Army Logistics University contingent completes 200-mile race
May 1, 2013
FORT LEE, Va. (May 1, 2013) -- As if the academic rigors of an Army Logistics University course weren't enough, a group of students decided to further challenge themselves with a bit of physical training over the weekend.
Thirty-six Combined Logistics Captain's Career Course students and assorted ALU faculty members completed the annual American Odyssey Relay Race, a 200-mile charity event that began April 26 near the battlefields of Gettysburg, Pa., and ended the following day among the monuments of Washington, D.C.
The event, described as an adventure footrace, attracted roughly 1,800 runners and was beneficial to two charities, one of them a veteran's organization that serves to reintegrate military members back into civilian society.
"We, in addition to the fees we paid (to enter the race), did a charity event on our own and collected $3,000 for Team Red, White and Blue," said Maj. David G. Walker, an ALU faculty member, coordinator and participant.
Team RWB is a non-profit based in Ann Arbor, Mich. Its mission is to enrich the lives of America's veterans by connecting them to their community through physical and social activity
For the competition, the Fort Lee runners were divided into three teams with two sub-teams each, said Walker. Each participant was required to run three legs of a 36-segment course that ran through battlefield dirt roads and pavement in several towns to include Boonsboro, Smithsburg and Keedysville in Maryland and Shepherdstown and Harpers Ferry in West Virginia, then along the Chesapeake and Ohio Canal to the nation's capital.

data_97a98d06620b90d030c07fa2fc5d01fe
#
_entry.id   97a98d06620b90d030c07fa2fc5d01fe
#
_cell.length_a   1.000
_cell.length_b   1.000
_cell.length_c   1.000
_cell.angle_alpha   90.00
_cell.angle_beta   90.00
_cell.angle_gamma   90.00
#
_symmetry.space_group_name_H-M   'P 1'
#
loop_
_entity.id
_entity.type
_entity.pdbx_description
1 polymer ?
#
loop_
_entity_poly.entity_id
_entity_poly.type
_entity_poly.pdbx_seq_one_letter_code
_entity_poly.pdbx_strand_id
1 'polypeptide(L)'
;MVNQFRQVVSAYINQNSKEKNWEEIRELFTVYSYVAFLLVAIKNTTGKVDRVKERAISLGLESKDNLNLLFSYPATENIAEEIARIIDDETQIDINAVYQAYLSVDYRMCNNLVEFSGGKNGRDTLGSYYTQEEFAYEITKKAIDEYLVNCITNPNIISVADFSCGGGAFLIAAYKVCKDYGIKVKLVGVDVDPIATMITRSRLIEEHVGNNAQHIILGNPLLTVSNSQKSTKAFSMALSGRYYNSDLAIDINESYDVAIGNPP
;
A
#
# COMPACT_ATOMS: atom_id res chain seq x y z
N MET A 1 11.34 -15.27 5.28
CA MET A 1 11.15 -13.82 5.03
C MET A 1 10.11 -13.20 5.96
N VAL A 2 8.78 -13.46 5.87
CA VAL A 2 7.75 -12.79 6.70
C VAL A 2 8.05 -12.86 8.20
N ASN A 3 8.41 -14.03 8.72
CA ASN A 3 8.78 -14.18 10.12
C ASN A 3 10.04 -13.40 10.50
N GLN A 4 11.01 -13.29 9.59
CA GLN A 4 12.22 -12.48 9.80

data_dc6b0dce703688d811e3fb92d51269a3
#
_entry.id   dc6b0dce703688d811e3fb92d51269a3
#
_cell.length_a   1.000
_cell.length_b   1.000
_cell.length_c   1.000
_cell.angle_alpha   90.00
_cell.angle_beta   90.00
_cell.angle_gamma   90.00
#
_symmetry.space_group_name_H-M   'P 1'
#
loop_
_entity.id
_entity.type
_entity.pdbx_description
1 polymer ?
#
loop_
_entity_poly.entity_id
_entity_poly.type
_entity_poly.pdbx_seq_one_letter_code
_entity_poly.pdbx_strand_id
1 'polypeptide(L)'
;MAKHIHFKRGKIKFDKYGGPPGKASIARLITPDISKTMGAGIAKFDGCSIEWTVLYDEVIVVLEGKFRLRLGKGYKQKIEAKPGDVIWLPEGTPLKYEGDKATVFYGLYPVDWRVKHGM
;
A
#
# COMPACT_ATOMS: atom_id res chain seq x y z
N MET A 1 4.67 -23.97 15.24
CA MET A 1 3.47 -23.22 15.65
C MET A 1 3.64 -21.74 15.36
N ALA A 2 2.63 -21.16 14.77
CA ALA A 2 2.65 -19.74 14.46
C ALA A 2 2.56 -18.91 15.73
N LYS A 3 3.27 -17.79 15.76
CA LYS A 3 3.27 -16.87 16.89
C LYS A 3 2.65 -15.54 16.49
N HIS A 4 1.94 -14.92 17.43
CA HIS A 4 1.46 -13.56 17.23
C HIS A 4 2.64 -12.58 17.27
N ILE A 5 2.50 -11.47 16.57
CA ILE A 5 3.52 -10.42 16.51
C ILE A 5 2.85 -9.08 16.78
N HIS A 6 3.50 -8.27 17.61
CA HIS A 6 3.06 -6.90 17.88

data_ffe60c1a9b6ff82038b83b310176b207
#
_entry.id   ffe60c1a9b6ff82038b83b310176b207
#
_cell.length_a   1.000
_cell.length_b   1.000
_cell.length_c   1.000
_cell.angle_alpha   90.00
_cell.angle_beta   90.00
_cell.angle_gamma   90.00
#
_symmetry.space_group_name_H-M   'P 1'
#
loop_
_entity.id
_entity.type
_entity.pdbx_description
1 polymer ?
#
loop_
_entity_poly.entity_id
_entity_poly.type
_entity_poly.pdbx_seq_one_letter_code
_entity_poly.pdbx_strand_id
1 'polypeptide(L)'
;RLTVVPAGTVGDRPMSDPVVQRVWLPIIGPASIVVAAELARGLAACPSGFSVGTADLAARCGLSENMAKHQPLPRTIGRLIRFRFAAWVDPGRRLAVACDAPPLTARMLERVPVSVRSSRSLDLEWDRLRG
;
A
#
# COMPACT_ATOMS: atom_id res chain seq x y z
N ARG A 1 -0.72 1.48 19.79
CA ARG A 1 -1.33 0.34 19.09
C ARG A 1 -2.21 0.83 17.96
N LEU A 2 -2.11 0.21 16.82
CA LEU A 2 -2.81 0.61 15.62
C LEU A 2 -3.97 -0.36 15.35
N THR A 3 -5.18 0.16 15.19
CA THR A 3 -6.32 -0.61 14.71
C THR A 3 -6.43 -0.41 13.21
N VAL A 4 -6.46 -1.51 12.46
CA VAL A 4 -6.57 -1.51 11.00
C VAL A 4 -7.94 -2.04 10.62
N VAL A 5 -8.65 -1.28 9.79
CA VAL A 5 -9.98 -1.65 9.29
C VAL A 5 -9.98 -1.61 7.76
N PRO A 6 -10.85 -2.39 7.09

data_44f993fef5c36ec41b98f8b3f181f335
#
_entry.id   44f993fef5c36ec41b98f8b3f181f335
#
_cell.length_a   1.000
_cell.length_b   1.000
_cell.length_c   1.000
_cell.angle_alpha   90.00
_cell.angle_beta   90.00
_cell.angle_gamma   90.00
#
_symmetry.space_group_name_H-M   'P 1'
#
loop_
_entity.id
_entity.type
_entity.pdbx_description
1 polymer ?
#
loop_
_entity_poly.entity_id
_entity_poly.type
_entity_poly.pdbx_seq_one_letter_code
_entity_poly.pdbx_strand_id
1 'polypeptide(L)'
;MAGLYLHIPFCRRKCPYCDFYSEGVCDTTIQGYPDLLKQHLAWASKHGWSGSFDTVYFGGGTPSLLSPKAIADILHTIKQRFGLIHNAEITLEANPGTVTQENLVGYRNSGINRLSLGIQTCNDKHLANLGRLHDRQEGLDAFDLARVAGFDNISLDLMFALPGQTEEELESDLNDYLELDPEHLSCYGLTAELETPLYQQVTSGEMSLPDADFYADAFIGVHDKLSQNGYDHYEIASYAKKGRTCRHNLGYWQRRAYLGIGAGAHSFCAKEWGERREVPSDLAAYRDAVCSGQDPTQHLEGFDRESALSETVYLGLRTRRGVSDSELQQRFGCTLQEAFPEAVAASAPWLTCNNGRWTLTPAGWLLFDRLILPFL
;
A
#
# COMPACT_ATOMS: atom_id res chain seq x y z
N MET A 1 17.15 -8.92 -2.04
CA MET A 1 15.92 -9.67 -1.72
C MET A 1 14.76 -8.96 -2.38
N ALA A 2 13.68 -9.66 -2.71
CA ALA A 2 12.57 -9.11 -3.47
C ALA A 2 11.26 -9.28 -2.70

"Each runner ran an average of 15-17 miles," said Walker. The race ended at the Southwest Washington waterfront. Walker's team completed the event in 29 and one half hour.
Capt. Jennifer Ernest, an ALU small group leader, said several factors made the race a memorable experience.
"The AOR was an amazing opportunity." she said. "It was not just a chance to challenge ourselves physically, but also mentally. The race seemed to spread a sense of teamwork that surpassed individual efforts and bread a spirit of camaraderie amongst all participants.
"The amazing course wove itself through some of our nation's most historic and hallowed sites," Ernest continued. "The most memorable moment of the race for me personally was our transition at Antietam battlefield in the middle of the night. With a full moon illuminating the fields, I couldn't help but reflect on the sacrifices of our forefathers who forged this great nation. Representing Team RWB and all those who have sacrificed for this nation was a privilege. I would absolutely do it again!"
Walker, now a two-time American Odyssey veteran, said the race offers an opportunity to create camaraderie among the runners around a framework of competition, teamwork and goodwill.
"It's a chance to bond," he said. "I think that's what the students enjoy. It's physically challenging, but it's so rewarding. It's so memorable. For some of these guys, it's a once-in-a-lifetime experience."
At the finish line, Walker said the scene was festive as runners were treated to meals and refreshments and the music of a disc jockey.
"There's a sense of accomplishment and relief that you're finally going to get the chance to shower, nap and get some food," he said.
Walker also enjoyed the finish of this year's relay for one other very significant reason. He proposed to his fiancée and fellow participant Capt. Hannah Leadbetter at the finish line. His offer came in the form of a banner that read "I ran all this way to ask you one question: Will you marry me?"
"She said 'Yes,'" exclaimed Walker.
With this race behind him and his tenure at ALU coming to a close, Walker said he hopes the American Odyssey event continues at the school.
"I think the chain of command is convinced that this is a phenomenal thing to do," he said, "I do believe it will continue."